Here's a newsflash: Most movies are inherently about 'something'. Art films are about 'something'. Studio prestige pictures/Oscar-bat are usually about 'something'. And yes, even mega-budget studio franchise entries are usually about 'something'. There is a notion running around the Internet that Ridley Scott's Prometheus
should be graded on a curve because it technically has a few 'big ideas' in its screenplay. And yes it does indeed play around with concepts involving the origin of human existence, the motives for our apparent creation, and what our beginnings say about what we have or have not evolved into. We can argue about how well they are developed, how they mesh with the pulpier genre elements, or what extra depth the inevitable (and just announced) extended Blu Ray cut will provide this Fall. But I didn't come here to re-critique Prometheus
). That it has ideas, be they big or even good, is not automatic justification for forgiving the film for its pretty glaring slights as an actual story/character narrative. Moreover, the "But, it's actually about something!" defense is rooted in a long-standing critical falsehood, the concept that most movies are bereft of thought, ideology, and even basic ideas. This is false. And this falsehood is hurting how we look at movies in general.
We presume big-budget blockbusters are brainless because it's an easy thing to believe, so distracted as we often are by the bright lights and loud noise of the modern would-be blockbuster. But just because a big-studio tent pole is bad doesn't mean that it is automatically stupid. Moreover, the existence of interesting concepts, even new and challenging questions, does not excuse what amounts to bad film-making. Even if Battleship
really is a satirical critique of American 'sorry we blew up your village with our drone while keeping you safe from terrorism' foreign policy, it's still an uncommonly bad film. For that matter, that The Avengers
really isn't about anything more profound than 'teamwork is cool!' doesn't prevent it from being a completely entertaining adventure film thanks to sharp acting, strong writing, and some solid action sequences. But if I tell you that Jonah Hex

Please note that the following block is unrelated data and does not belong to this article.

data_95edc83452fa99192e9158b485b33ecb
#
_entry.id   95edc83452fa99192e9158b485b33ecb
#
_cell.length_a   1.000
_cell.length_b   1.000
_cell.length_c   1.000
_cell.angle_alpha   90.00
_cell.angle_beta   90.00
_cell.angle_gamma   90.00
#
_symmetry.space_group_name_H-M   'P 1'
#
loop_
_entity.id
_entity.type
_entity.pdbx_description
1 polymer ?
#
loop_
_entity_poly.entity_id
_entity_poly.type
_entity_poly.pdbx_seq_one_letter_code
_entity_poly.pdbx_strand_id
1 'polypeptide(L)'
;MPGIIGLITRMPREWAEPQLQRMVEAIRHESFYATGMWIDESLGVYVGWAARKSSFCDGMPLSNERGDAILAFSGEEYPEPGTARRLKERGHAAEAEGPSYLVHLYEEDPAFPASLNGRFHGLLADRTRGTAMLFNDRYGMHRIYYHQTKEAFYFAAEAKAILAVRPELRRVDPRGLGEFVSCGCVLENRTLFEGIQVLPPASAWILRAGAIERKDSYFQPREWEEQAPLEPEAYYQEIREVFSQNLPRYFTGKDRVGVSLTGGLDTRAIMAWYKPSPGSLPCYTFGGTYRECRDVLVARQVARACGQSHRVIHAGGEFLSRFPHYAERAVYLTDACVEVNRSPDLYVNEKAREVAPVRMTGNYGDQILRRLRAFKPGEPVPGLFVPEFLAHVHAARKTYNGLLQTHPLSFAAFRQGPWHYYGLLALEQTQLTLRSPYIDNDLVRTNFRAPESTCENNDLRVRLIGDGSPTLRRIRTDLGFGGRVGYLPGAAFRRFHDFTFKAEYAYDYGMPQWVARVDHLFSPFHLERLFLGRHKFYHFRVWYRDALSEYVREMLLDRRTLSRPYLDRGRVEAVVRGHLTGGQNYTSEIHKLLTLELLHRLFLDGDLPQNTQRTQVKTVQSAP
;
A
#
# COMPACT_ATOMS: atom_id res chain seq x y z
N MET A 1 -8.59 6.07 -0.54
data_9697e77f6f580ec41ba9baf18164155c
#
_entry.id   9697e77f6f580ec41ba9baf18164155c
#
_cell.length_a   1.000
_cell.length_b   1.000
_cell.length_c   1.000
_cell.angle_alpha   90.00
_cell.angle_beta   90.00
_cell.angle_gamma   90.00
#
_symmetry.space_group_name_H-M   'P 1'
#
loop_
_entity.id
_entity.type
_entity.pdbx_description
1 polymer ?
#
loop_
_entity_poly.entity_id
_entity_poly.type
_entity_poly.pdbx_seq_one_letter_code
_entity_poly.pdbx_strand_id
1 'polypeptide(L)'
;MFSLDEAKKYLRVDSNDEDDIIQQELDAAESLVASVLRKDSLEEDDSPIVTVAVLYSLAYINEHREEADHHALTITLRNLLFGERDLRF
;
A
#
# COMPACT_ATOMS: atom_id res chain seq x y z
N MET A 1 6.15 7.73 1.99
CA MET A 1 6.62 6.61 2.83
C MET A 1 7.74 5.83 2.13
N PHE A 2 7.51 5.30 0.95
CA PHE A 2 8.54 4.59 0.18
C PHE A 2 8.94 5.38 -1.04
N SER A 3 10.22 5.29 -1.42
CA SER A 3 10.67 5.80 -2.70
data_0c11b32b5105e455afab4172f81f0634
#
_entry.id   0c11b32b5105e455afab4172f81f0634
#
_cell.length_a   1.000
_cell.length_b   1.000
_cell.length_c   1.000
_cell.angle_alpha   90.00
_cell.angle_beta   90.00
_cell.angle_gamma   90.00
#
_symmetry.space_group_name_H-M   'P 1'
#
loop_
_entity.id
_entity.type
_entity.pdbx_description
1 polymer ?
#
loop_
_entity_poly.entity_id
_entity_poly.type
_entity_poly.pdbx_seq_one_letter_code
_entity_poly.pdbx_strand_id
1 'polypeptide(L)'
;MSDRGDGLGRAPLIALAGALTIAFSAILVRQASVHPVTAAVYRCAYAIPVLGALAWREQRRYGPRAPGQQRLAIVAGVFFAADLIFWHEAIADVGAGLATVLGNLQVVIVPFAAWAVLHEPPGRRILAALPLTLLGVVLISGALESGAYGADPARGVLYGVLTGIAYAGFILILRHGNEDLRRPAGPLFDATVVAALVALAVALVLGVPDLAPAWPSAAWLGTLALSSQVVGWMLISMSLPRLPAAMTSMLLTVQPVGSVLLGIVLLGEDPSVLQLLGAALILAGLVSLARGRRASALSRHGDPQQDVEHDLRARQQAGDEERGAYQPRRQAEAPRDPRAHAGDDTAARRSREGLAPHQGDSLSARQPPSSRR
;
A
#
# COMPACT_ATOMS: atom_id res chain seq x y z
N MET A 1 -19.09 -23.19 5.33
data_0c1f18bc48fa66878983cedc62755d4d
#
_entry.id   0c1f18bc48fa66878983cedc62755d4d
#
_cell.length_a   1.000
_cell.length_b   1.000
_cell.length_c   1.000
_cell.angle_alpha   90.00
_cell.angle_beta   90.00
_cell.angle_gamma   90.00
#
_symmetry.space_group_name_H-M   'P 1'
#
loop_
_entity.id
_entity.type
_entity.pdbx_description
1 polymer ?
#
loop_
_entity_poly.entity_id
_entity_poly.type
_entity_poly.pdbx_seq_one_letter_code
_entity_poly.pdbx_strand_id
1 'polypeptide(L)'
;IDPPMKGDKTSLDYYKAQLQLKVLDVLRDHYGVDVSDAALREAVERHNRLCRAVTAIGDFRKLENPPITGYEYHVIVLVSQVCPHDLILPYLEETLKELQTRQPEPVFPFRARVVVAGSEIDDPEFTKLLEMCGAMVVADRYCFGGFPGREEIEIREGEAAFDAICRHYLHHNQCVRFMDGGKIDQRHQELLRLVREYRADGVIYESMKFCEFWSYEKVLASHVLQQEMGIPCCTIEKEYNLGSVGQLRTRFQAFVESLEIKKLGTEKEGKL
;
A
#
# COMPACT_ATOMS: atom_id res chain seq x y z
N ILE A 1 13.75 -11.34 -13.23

functions as a scary parable for a militarized Tea Party, does that excuse the film's butchered incoherent final form? No, but it just means that Jonah Hex
is a bad movie with some scary and relevant subtext. And we can all debate over whether any of the Transformers films
were 'good', but calling them brainless spectacles ignores the rather obvious Neo-Con propaganda at is core (the entire trilogy is a metaphor justifying our invasion of Iraq and arguing for permanent occupation). It doesn't make Revenge of the Fallen
a good movie, but it makes it as much of a political film as Lions For Lambs
There are a exceptions here and there (G.I. Joe: The Rise of Cobra
come to mind), but very few films have nothing to say at the core of their story. They don't have to have explicit political moralizing (Prince of Persia: The Sands of Time
) or on-the-nose social commentary (Milk
), but most movies darn-well have something that they want to say other than providing pure visceral entertainment. Be it subjective opinions about family relations, would-be advice about finding and keeping love, the constant battle between dangerous freedom and theoretically increased safety, thoughts on religion, or a fictional dissection of the filmmaker's thoughts and feelings about their lives, even the biggest blockbusters usually have a few thoughts in their 3D or IMAX-enhanced heads. But the critical community at-large is so adamant in its belief that big-studio films don't have anything to say that they are all too willing to ignore the subtext that is often just-beneath the surface. Critics ignored the obvious political parables in the first two Star Wars prequels